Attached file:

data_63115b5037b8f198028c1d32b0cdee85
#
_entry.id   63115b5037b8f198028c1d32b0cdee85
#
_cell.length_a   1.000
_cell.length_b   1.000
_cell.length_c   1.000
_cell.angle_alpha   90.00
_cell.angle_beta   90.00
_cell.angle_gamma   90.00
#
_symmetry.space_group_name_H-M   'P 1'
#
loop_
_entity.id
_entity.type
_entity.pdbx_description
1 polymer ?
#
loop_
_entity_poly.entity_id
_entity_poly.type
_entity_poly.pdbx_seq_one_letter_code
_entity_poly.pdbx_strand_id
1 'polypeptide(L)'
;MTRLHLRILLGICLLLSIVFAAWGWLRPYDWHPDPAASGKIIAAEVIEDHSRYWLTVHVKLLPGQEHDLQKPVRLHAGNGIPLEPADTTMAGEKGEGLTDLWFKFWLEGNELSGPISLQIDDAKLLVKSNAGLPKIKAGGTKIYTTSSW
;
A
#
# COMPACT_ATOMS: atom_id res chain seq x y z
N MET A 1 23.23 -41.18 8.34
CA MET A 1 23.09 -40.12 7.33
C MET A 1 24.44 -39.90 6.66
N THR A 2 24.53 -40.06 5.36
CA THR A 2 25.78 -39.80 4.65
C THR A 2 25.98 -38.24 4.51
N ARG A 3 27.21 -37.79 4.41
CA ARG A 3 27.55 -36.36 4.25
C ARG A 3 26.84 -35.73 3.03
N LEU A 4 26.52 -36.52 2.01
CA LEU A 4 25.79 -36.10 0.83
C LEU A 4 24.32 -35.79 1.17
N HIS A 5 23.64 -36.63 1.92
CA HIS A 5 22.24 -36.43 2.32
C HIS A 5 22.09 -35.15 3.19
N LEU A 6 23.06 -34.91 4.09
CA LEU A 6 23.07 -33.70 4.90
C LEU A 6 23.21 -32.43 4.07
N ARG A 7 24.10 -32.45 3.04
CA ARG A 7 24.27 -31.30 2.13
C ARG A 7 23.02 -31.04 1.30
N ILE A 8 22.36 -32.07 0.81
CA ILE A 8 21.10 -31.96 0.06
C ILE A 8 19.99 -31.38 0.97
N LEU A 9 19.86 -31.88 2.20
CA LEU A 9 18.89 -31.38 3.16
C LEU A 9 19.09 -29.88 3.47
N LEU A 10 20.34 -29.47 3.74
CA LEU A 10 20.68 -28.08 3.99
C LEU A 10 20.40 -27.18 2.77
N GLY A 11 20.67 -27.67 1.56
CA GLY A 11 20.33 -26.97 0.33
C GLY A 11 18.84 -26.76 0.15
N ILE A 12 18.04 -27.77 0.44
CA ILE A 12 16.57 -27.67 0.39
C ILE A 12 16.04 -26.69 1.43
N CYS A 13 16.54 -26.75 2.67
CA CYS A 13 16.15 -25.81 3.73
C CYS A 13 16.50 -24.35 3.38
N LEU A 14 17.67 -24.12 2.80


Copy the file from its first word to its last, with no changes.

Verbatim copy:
data_63115b5037b8f198028c1d32b0cdee85
#
_entry.id   63115b5037b8f198028c1d32b0cdee85
#
_cell.length_a   1.000
_cell.length_b   1.000
_cell.length_c   1.000
_cell.angle_alpha   90.00
_cell.angle_beta   90.00
_cell.angle_gamma   90.00
#
_symmetry.space_group_name_H-M   'P 1'
#
loop_
_entity.id
_entity.type
_entity.pdbx_description
1 polymer ?
#
loop_
_entity_poly.entity_id
_entity_poly.type
_entity_poly.pdbx_seq_one_letter_code
_entity_poly.pdbx_strand_id
1 'polypeptide(L)'
;MTRLHLRILLGICLLLSIVFAAWGWLRPYDWHPDPAASGKIIAAEVIEDHSRYWLTVHVKLLPGQEHDLQKPVRLHAGNGIPLEPADTTMAGEKGEGLTDLWFKFWLEGNELSGPISLQIDDAKLLVKSNAGLPKIKAGGTKIYTTSSW
;
A
#
# COMPACT_ATOMS: atom_id res chain seq x y z
N MET A 1 23.23 -41.18 8.34
CA MET A 1 23.09 -40.12 7.33
C MET A 1 24.44 -39.90 6.66
N THR A 2 24.53 -40.06 5.36
CA THR A 2 25.78 -39.80 4.65
C THR A 2 25.98 -38.24 4.51
N ARG A 3 27.21 -37.79 4.41
CA ARG A 3 27.55 -36.36 4.25
C ARG A 3 26.84 -35.73 3.03
N LEU A 4 26.52 -36.52 2.01
CA LEU A 4 25.79 -36.10 0.83
C LEU A 4 24.32 -35.79 1.17
N HIS A 5 23.64 -36.63 1.92
CA HIS A 5 22.24 -36.43 2.32
C HIS A 5 22.09 -35.15 3.19
N LEU A 6 23.06 -34.91 4.09
CA LEU A 6 23.07 -33.70 4.90
C LEU A 6 23.21 -32.43 4.07
N ARG A 7 24.10 -32.45 3.04
CA ARG A 7 24.27 -31.30 2.13
C ARG A 7 23.02 -31.04 1.30
N ILE A 8 22.36 -32.07 0.81
CA ILE A 8 21.10 -31.96 0.06
C ILE A 8 19.99 -31.38 0.97
N LEU A 9 19.86 -31.88 2.20
CA LEU A 9 18.89 -31.38 3.16
C LEU A 9 19.09 -29.88 3.47
N LEU A 10 20.34 -29.47 3.74
CA LEU A 10 20.68 -28.08 3.99
C LEU A 10 20.40 -27.18 2.77
N GLY A 11 20.67 -27.67 1.56
CA GLY A 11 20.33 -26.97 0.33
C GLY A 11 18.84 -26.76 0.15
N ILE A 12 18.04 -27.77 0.44
CA ILE A 12 16.57 -27.67 0.39
C ILE A 12 16.04 -26.69 1.43
N CYS A 13 16.54 -26.75 2.67
CA CYS A 13 16.15 -25.81 3.73
C CYS A 13 16.50 -24.35 3.38
N LEU A 14 17.67 -24.12 2.80